c. The Iterative Command-Line Model
d. Lab
e. Ideas for On Your Own

10. Remote Control: One on One, and One to Many
a. The Idea Behind Remote PowerShell
b. WinRM Overview
c. Using Enter-PSSession and Exit-PSSession
d. Using Invoke-Command
e. Lab
f. Ideas for On Your Own

11. Tackling Windows Management Instrumentation
a. A WMI Primer
b. The Bad News About WMI
c. Exploring WMI
d. Using Get-WMIObject
e. WMI Documentation
f. Lab
g. Ideas for On Your Own

12. Multitasking with Background Jobs
a. Synchronous vs. Asynchronous
b. Creating a Local Job
c. WMI, as a Job
d. Remoting, as a Job
e. Getting Job Results
f. Working with Child Jobs
g. Commands for Managing Jobs
h. Lab
i. Ideas for On Your Own

13. Working with Bunches of Objects, One at a Time
a. The Preferred Way: “Batch” Cmdlets
b. The WMI Way: Invoking WMI Methods
c. The Backup Plan: Enumerating Objects
d. Lab
e. Ideas for On Your Own

14. Security Alert!
a. Windows PowerShell Security Goals
b. Execution Policy and Code Signing
c. Other Security Measures
d. Security Recommendations
e. Lab
f. Ideas for On Your Own

15. You Call This Scripting?
a. Making Commands Repeatable
b. Parameterizing Commands
c. Creating a Parameterized Script
d. Documenting Your Script
e. One Script, One Pipeline
f. Lab
g. Ideas for On Your Own

16. Variables: A Place to Store Your Stuff
a. Introduction to Variables
b. Storing Values in Variables
c. Storing Lots of Objects in a Variable
d. Declaring a Variable’s Type
e. Commands for Working with Variables
f. A Quick Look at Scope
g. Variable Best Practices
h. Lab
i. Ideas for On Your Own

17. Input and Output
a. Read-Host
b. Write-Host
c. Write-Output
d. Other Ways to Write
e. Lab
f. Ideas for On Your Own

18. Sessions: Remote Control, with Less Work
a. Creating and Using Reusable Sessions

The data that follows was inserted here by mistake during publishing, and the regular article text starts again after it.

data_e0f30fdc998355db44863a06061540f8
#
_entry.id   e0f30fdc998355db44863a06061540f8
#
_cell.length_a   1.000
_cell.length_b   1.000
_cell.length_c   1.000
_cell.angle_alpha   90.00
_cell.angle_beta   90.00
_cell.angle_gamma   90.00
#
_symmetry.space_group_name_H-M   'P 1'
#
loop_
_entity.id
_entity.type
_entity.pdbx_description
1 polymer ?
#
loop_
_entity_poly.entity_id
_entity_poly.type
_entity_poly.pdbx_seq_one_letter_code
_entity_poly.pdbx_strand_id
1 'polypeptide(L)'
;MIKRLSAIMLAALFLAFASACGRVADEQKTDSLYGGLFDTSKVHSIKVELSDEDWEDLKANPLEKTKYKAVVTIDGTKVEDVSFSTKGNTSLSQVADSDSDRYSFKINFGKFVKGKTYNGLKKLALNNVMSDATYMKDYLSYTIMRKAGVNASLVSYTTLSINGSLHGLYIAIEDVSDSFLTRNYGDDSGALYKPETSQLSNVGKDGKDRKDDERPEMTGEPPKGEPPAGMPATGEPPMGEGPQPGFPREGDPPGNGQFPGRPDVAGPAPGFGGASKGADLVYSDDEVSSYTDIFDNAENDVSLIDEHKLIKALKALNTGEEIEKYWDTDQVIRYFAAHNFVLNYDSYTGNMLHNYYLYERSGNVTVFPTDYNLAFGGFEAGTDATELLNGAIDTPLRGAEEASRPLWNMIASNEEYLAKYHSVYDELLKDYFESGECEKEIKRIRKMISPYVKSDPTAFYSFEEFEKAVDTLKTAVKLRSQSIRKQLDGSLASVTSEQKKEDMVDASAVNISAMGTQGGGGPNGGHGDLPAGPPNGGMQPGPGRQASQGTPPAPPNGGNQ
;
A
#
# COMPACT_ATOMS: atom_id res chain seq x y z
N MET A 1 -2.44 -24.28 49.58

b. Using Sessions with Enter-PSSession
c. Using Sessions with Invoke-Command
d. Commands for Managing Sessions
e. Implicit Remoting: Importing a Session
f. Lab
g. Ideas for On Your Own 

19. From Command to Script to Function
a. Modularizing: One Task, One Function
b. Simple and Parameterized Functions
c. Returning a Value from a Function
d. Returning Objects from a Function
e. Lab
f. Ideas for On Your Own

20. Creating Your Own “Cmdlets” and Modules
a. Functions that Work in the Pipeline
b. Functions that Look Like Cmdlets
c. Bundling Functions into Modules
d. Keeping “Support Functions” Private
e. Lab
f. Ideas for On Your Own

21. Adding Logic and Loops
a. Now We’re “Scripting”
b. The If Construct
c. The Switch Construct
d. The For Construct
e. The ForEach Construct
f. Why Scripting isn’t Always Necessary
g. Lab
h. Ideas for On Your Own

22.  Trapping and Handling Errors
a. Errors and Exceptions
b. $ErrorActionPreference
c. The -ErrorAction Parameter
d. Using a Trap Construct
e. Trap Scope
f. Using a Try Construct
g. The -ErrorVariable Parameter
h. Lab
i. Ideas for On Your Own

23. Debugging Techniques
a. Adding Trace Code
b. Using the Step Debugger
c. What You Can Do in Suspend Mode
d. Working with Breakpoints
e. Lab
f. Ideas for On Your Own

24. Additional Random Tips, Tricks, and Techniques
a. TBD: This is my “catch-all” for stuff I think of as I’m writing the other chapters. 

25. Final Exam: Tackling an Administrative Task from Scratch
a. Your Mission
b. Breaking Down the Tasks
c. Creating and Testing Functions
d. Assembling the Final Script
e. Lab
f. Ideas for On Your Own

26. Never the End
a. Ideas for Further Exploration
b. “Now That I’m Done, Where Do I Start?”
c. Online Resources You’ll Grow to Love

27. PowerShell Cheat Sheet
a. Punctuation 
b. Help File 
c. Custom Property/Column Syntax
d. Pipeline Parameter Input
e. Scripting Construct Syntax
f. When to Use $_